Given the unsatisfactory results of the income tax compensation approach, in the next scenario the revenues of the energy import tax are used to stimulate energy conservation both in households and in companies. We propose that the additional tax revenues are used in a fund for improving energy efficiency. Thus special programmes to improve the energy quality of buildings and equipment could be launched. Our simulations assume that the energy tax revenues are split between households and companies. Estimates have to be made about the potential-energy saving effect and the impact on investment and non-energy consumption.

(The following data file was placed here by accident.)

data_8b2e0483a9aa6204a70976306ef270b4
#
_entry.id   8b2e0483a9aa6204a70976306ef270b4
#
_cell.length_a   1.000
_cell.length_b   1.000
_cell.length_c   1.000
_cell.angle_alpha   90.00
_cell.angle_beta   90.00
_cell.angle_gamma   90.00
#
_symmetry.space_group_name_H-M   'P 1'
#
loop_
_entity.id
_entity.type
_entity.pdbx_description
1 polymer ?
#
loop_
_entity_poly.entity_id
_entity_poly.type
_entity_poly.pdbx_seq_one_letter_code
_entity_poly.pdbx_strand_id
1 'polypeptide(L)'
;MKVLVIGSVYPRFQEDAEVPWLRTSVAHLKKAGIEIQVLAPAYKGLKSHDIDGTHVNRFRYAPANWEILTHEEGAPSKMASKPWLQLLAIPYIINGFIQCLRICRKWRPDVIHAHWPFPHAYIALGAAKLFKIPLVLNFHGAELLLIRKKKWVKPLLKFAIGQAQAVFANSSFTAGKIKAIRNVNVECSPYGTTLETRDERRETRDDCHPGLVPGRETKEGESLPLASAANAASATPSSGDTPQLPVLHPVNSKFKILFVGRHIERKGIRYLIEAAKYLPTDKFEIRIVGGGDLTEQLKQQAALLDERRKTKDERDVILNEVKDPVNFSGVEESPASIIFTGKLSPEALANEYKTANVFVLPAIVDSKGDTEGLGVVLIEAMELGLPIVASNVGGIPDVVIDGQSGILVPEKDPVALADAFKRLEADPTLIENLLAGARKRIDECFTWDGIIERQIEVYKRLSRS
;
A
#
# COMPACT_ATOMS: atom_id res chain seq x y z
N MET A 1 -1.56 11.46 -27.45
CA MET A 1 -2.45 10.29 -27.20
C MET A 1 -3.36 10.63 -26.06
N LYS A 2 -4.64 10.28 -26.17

A conservative estimate drawn from various pilot projects leads to the conclusion that the energy conservation investments would lead to an annual reduction in energy flows of 15 per cent. There is also plenty of evidence that at least at the margin an energy unit saved is not more expensive than an energy unit consumed. We therefore assume that the amount of energy costs saved is used for investments in buildings and equipment with households and with companies. Thus the revenues of the energy fund are sufficient to maintain a 15 per cent reduction in energy flows without reducing the related energy services.
This demand management scenario will generate over the first five years between 10,000 and 26,000 additional jobs and will have a strong-short term impact on real GDP.
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